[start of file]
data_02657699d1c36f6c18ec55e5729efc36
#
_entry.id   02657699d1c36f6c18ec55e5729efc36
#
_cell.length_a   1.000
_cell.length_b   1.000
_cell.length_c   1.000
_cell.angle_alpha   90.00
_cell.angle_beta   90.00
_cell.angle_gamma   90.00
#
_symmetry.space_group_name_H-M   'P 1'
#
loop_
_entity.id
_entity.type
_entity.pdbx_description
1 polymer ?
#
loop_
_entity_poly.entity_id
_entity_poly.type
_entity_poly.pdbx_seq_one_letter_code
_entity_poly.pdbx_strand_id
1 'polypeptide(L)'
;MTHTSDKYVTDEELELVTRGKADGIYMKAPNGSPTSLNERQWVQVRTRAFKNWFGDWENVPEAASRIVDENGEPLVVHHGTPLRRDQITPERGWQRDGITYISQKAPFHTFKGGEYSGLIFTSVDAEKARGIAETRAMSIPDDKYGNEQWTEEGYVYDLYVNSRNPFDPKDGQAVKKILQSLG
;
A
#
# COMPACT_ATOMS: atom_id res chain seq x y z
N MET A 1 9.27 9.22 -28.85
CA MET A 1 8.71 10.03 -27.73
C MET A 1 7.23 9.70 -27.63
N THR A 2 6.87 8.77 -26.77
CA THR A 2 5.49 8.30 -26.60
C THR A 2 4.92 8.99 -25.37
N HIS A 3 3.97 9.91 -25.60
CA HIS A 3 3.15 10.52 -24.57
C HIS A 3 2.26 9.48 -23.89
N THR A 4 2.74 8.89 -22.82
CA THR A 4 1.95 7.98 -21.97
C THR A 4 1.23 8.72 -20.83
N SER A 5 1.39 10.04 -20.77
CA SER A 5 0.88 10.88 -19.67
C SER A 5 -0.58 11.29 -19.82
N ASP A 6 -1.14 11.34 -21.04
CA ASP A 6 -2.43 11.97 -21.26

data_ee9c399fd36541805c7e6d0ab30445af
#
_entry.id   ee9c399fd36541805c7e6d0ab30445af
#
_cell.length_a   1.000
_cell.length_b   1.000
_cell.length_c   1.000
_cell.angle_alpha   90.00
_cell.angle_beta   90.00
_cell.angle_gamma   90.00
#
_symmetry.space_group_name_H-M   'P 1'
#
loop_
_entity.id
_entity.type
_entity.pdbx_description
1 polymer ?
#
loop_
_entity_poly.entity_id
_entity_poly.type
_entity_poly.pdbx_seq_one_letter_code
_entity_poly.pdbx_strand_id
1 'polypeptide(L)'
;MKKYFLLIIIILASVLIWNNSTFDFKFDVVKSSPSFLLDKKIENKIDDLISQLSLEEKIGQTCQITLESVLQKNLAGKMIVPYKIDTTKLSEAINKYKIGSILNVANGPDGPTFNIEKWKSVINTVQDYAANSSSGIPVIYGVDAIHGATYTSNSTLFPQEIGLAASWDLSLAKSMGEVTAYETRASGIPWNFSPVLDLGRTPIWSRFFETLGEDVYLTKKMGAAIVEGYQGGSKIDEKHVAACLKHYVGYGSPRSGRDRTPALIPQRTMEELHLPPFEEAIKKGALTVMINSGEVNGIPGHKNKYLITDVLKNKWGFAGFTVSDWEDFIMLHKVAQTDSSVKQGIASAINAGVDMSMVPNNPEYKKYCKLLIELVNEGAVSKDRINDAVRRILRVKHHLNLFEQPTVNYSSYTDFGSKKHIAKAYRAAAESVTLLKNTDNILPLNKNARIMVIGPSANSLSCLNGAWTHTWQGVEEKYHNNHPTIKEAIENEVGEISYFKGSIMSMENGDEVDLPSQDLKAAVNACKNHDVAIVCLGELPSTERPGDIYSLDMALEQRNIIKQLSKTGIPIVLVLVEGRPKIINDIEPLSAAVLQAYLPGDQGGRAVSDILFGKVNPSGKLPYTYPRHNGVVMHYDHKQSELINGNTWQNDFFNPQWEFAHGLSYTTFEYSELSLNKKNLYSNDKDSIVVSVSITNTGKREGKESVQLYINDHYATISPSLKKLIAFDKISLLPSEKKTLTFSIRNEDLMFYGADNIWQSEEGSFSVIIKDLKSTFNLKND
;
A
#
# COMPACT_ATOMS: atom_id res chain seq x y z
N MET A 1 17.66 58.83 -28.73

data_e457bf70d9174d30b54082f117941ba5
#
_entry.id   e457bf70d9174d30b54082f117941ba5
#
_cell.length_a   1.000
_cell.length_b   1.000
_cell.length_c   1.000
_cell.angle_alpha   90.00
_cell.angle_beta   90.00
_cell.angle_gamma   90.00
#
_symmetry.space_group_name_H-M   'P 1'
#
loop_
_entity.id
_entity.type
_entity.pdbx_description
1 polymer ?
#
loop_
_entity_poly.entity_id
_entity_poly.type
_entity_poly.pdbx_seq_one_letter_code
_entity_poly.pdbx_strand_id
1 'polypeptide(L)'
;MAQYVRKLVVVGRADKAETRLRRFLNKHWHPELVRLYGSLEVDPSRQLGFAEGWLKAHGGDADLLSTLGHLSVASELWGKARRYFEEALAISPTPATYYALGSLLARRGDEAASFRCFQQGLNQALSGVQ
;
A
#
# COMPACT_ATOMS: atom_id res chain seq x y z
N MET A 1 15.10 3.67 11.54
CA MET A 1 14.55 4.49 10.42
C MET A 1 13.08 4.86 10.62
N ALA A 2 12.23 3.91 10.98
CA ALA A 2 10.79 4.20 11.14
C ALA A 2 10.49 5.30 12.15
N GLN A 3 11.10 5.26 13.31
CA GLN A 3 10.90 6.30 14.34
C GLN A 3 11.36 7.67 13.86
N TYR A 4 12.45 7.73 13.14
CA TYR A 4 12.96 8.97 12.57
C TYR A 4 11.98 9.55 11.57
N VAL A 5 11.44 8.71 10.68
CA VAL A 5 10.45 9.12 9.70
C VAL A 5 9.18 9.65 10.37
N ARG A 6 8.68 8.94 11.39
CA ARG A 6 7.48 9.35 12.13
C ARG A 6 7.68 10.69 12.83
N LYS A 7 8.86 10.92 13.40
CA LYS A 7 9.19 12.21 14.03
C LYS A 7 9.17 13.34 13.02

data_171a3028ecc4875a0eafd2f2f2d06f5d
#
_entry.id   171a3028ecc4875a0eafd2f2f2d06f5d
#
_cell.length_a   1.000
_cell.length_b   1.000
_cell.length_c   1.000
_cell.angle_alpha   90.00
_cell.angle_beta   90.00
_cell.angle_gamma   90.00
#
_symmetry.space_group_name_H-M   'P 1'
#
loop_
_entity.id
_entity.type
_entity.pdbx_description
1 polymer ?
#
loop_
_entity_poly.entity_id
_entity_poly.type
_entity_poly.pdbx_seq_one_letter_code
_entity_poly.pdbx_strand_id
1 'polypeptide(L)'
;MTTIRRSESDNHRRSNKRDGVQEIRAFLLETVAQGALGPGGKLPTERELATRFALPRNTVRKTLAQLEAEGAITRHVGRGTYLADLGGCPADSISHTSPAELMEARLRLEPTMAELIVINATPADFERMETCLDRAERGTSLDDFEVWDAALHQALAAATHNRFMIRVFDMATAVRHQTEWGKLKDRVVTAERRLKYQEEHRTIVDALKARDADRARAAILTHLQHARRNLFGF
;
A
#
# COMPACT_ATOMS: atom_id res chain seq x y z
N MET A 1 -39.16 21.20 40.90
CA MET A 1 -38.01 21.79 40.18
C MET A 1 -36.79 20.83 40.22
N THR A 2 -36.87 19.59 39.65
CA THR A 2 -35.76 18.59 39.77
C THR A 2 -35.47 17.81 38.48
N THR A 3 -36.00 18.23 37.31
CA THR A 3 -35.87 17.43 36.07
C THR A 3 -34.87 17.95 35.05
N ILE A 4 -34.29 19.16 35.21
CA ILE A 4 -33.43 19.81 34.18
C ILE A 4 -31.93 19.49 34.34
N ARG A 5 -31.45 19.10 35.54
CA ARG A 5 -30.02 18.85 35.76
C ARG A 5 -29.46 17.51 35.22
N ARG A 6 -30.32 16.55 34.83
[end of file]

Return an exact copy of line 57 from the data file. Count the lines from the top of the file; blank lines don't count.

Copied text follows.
_cell.angle_gamma   90.00